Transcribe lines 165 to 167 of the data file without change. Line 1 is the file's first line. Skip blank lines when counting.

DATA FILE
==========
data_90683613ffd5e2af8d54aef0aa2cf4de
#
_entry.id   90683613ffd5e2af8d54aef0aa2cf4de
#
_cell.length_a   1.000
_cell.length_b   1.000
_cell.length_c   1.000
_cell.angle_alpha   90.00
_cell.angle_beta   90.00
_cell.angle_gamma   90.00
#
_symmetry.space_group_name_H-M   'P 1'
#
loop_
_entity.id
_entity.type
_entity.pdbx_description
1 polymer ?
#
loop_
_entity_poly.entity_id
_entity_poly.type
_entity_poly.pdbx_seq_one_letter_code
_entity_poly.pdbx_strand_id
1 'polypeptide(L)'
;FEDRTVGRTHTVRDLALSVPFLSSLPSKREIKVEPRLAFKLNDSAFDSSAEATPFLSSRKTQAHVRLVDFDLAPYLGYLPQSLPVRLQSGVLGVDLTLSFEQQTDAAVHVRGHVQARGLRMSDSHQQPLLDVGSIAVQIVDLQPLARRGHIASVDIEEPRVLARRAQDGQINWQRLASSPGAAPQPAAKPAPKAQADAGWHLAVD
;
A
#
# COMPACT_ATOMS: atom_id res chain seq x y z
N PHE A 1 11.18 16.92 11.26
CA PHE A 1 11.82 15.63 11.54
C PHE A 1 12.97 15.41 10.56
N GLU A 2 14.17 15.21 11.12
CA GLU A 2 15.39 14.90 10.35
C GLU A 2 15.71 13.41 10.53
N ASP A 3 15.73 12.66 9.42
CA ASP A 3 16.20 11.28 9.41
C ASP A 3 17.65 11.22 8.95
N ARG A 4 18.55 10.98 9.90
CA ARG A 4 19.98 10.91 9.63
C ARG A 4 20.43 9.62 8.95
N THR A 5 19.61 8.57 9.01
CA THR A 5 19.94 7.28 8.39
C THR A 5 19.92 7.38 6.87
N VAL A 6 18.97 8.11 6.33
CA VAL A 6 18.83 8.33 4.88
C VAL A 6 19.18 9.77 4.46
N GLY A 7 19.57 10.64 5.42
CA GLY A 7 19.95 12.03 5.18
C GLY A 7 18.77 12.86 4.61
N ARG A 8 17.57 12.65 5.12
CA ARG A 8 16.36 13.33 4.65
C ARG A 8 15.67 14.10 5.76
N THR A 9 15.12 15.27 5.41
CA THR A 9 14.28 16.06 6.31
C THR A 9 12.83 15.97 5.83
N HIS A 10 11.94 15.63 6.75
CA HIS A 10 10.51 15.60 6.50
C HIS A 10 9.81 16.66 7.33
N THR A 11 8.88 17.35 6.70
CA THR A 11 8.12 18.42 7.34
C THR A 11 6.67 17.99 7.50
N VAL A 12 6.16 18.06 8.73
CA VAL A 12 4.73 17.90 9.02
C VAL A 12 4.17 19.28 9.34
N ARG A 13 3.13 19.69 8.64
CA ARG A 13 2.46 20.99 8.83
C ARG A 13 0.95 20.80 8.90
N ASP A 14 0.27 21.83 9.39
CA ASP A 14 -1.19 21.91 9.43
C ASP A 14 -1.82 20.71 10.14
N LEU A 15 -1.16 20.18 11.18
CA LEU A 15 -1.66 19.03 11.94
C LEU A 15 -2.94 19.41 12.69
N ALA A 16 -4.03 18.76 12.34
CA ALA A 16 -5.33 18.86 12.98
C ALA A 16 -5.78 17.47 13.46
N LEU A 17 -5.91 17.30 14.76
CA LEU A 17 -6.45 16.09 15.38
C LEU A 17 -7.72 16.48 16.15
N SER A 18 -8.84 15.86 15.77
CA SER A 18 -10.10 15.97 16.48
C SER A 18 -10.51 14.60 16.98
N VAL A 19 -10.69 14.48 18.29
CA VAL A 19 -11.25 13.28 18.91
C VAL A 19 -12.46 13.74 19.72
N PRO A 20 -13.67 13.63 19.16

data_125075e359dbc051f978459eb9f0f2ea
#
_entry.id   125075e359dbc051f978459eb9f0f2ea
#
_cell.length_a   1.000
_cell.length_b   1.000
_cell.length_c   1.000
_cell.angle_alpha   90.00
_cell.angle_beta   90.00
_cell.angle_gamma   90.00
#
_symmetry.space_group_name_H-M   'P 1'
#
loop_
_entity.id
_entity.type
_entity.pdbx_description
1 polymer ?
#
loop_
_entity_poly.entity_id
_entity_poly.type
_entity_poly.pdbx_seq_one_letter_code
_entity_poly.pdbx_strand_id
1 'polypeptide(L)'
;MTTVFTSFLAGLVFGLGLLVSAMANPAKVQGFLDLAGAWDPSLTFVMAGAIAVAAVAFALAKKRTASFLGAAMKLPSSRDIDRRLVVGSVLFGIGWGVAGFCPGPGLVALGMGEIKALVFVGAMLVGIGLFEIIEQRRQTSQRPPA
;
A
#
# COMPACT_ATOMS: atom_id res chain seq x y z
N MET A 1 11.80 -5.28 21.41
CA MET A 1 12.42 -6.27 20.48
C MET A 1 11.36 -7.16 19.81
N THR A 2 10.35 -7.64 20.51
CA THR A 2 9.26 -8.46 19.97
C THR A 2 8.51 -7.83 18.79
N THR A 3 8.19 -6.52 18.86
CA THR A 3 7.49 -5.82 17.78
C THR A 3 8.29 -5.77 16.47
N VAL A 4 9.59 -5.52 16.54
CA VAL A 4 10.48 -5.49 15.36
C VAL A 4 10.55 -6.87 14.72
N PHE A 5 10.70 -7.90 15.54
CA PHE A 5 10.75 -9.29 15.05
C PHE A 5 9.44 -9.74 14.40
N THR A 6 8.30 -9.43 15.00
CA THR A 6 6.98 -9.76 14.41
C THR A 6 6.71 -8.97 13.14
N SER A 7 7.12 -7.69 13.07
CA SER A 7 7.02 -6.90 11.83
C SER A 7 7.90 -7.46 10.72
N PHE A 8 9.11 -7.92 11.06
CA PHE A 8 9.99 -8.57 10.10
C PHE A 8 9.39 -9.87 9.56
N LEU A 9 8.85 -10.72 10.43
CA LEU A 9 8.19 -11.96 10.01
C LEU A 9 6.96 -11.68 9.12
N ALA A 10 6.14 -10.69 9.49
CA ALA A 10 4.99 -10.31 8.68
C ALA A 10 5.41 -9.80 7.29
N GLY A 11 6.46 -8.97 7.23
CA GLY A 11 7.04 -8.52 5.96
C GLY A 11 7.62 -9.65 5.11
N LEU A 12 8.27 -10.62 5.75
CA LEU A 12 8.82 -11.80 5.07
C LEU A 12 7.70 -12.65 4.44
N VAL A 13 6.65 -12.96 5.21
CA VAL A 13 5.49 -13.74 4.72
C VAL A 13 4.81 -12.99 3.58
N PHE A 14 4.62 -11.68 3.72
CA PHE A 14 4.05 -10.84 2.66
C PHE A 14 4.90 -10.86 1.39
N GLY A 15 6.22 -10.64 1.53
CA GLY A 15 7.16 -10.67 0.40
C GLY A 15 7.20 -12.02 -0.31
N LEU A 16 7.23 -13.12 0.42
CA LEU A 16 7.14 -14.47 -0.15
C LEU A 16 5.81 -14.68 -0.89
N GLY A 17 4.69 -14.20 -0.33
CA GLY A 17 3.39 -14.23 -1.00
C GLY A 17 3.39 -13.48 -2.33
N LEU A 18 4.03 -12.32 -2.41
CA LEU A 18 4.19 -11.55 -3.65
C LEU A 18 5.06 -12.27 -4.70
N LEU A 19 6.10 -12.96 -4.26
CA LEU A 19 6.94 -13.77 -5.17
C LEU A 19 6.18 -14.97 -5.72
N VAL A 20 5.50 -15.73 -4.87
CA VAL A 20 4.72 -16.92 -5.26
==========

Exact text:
CA LEU A 16 7.14 -14.47 -0.15
C LEU A 16 5.81 -14.68 -0.89
N GLY A 17 4.69 -14.20 -0.33